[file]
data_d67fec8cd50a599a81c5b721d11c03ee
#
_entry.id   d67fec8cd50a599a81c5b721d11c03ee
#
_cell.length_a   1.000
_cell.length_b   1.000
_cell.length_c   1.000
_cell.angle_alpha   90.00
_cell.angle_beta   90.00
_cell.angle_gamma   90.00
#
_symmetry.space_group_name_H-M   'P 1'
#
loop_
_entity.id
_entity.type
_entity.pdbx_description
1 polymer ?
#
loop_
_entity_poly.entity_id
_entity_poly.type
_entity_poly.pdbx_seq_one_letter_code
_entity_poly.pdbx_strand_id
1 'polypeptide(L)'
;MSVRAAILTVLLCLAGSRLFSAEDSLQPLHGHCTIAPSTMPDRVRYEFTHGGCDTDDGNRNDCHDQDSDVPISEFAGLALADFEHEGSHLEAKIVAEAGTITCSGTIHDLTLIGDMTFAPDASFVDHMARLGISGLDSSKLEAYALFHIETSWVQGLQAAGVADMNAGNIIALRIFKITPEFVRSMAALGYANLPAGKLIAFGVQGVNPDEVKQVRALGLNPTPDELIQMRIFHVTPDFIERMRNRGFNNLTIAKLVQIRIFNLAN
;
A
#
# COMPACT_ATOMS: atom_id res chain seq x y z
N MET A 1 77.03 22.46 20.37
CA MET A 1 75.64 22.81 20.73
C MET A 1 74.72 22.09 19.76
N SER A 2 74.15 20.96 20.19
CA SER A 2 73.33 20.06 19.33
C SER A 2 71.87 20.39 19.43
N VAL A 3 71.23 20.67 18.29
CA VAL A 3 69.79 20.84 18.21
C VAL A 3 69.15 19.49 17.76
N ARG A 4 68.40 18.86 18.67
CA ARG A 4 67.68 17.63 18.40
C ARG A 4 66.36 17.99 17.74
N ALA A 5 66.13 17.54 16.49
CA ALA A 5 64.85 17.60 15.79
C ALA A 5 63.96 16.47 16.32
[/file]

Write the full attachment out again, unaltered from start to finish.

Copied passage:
data_d67fec8cd50a599a81c5b721d11c03ee
#
_entry.id   d67fec8cd50a599a81c5b721d11c03ee
#
_cell.length_a   1.000
_cell.length_b   1.000
_cell.length_c   1.000
_cell.angle_alpha   90.00
_cell.angle_beta   90.00
_cell.angle_gamma   90.00
#
_symmetry.space_group_name_H-M   'P 1'
#
loop_
_entity.id
_entity.type
_entity.pdbx_description
1 polymer ?
#
loop_
_entity_poly.entity_id
_entity_poly.type
_entity_poly.pdbx_seq_one_letter_code
_entity_poly.pdbx_strand_id
1 'polypeptide(L)'
;MSVRAAILTVLLCLAGSRLFSAEDSLQPLHGHCTIAPSTMPDRVRYEFTHGGCDTDDGNRNDCHDQDSDVPISEFAGLALADFEHEGSHLEAKIVAEAGTITCSGTIHDLTLIGDMTFAPDASFVDHMARLGISGLDSSKLEAYALFHIETSWVQGLQAAGVADMNAGNIIALRIFKITPEFVRSMAALGYANLPAGKLIAFGVQGVNPDEVKQVRALGLNPTPDELIQMRIFHVTPDFIERMRNRGFNNLTIAKLVQIRIFNLAN
;
A
#
# COMPACT_ATOMS: atom_id res chain seq x y z
N MET A 1 77.03 22.46 20.37
CA MET A 1 75.64 22.81 20.73
C MET A 1 74.72 22.09 19.76
N SER A 2 74.15 20.96 20.19
CA SER A 2 73.33 20.06 19.33
C SER A 2 71.87 20.39 19.43
N VAL A 3 71.23 20.67 18.29
CA VAL A 3 69.79 20.84 18.21
C VAL A 3 69.15 19.49 17.76
N ARG A 4 68.40 18.86 18.67
CA ARG A 4 67.68 17.63 18.40
C ARG A 4 66.36 17.99 17.74
N ALA A 5 66.13 17.54 16.49
CA ALA A 5 64.85 17.60 15.79
C ALA A 5 63.96 16.47 16.32